I’m pretty sure that it was Seth Godin who defined ‘remarkable’ as ‘something worth remarking on.’ I generally expect service at McDonald’s that rates about a 5 or 6 on a 10 point scale. I double check my coffee order every time, because if I don’t I inevitably get cream AND sugar in my coffee. This happens often enough that I’m not even mad anymore – I just make sure to check before I drive away. When they get my order right (which is most of the time), I don’t say anything. This is how it is supposed to be. And yet, when Edgar hits the microphone, radio DJ’s make a recording of it, play it on the radio, and invite the guy into the station for a cameo. Edgar is remarkable.
This begs the question, “What’s more important? Creating Edgar, or getting the coffee right?” And of course, the answer is getting the coffee right. Because as much as I love my McMuffin, I also regularly bring a Thermos of my own coffee to work, stop at Robin’s Donuts for a cup, or if I’m early enough, swing by Starbucks for a morning latte. Edgar created enough interest to get me to come and experience him once, but if the rest of the crew doesn’t get my order right on a consistent basis, I won’t come back.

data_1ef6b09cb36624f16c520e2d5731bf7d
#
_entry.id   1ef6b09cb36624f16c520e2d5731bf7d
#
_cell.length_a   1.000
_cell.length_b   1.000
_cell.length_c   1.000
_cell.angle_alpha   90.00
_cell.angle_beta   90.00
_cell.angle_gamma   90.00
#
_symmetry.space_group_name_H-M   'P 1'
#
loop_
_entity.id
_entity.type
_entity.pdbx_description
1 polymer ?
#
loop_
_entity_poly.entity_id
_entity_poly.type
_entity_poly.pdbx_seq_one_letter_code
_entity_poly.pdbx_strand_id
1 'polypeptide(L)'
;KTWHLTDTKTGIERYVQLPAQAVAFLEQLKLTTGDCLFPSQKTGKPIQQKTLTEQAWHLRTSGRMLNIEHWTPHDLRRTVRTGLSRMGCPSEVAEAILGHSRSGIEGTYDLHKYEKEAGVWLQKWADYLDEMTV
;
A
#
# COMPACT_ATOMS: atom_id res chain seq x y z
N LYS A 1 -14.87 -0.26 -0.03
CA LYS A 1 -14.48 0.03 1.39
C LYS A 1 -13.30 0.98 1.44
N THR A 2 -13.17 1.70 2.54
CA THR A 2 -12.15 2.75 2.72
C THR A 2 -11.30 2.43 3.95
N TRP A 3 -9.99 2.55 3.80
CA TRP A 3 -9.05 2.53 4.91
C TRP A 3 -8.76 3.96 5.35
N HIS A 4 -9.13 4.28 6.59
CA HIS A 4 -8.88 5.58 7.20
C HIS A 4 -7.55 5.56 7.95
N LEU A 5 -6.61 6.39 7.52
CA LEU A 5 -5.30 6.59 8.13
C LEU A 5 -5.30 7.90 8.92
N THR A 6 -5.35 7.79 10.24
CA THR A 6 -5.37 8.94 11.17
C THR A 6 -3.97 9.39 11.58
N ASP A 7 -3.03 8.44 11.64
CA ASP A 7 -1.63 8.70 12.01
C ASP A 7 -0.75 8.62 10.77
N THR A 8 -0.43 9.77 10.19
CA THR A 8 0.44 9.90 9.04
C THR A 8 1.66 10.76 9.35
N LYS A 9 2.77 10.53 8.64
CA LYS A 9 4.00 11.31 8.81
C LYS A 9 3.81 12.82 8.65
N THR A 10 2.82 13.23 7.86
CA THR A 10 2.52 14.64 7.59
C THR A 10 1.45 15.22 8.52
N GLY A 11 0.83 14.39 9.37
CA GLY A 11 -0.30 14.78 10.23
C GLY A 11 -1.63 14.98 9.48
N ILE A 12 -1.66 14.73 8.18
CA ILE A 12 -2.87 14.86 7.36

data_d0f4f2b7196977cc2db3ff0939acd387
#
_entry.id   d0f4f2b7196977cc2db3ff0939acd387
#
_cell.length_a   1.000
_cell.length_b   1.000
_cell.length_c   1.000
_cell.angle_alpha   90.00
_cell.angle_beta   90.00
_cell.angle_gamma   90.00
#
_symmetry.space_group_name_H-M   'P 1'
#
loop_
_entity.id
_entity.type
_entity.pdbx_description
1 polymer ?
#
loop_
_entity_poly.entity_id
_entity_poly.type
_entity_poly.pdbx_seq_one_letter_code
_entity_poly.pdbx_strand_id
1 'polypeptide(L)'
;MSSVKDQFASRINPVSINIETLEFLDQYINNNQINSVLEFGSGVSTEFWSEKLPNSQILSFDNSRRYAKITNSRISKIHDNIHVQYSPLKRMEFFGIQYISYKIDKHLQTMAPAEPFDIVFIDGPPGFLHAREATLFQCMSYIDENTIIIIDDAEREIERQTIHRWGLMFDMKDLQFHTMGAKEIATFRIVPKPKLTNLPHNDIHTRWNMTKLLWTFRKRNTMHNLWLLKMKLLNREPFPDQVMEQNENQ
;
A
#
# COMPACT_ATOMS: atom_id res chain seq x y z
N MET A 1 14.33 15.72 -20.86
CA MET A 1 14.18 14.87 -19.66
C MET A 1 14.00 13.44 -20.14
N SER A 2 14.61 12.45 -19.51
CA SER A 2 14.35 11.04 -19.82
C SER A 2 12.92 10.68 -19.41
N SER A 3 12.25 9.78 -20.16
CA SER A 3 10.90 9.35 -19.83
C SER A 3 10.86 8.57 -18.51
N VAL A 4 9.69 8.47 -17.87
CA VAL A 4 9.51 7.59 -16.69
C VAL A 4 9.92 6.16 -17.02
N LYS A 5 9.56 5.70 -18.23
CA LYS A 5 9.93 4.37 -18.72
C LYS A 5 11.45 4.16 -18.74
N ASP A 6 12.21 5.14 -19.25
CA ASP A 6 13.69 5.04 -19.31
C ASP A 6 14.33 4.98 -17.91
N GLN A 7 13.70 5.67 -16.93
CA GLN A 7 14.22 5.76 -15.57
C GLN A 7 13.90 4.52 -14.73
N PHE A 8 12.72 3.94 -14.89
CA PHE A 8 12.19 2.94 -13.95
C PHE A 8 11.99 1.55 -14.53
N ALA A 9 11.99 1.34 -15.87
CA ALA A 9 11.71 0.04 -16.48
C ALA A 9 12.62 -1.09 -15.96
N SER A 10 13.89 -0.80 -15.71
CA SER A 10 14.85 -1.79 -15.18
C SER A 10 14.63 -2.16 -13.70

By definition, remarkable means something out of the ordinary. If everyone was an Edgar, nobody would stand out. People would quickly become bored, or even annoyed, with the over-the-top voice on the other side of the order window. This follows the Hedonic Treadmill Theory which states that people get used to whatever standard they are currently enjoying and learn to expect it as a new normal.
Truly remarkable customer service isn’t Edgar. Truly remarkable customer service is the person on the front line who delivers a smile with each order, wishes everyone a good day when they leave, and who does what is necessary to make a customer happy. Truly remarkable customer service is consistent quality, something that most businesses fail at regularly. It means having the right staff in the right locations, having enough staff to deal with all of your customers, and making sure that everyone knows what to do. Remarkable customer service doesn’t always mean the customer is always right, it means having customer service policies that make sense, making sure the employee knows WHY the policy exists, and then giving them the power to break the rules when needed.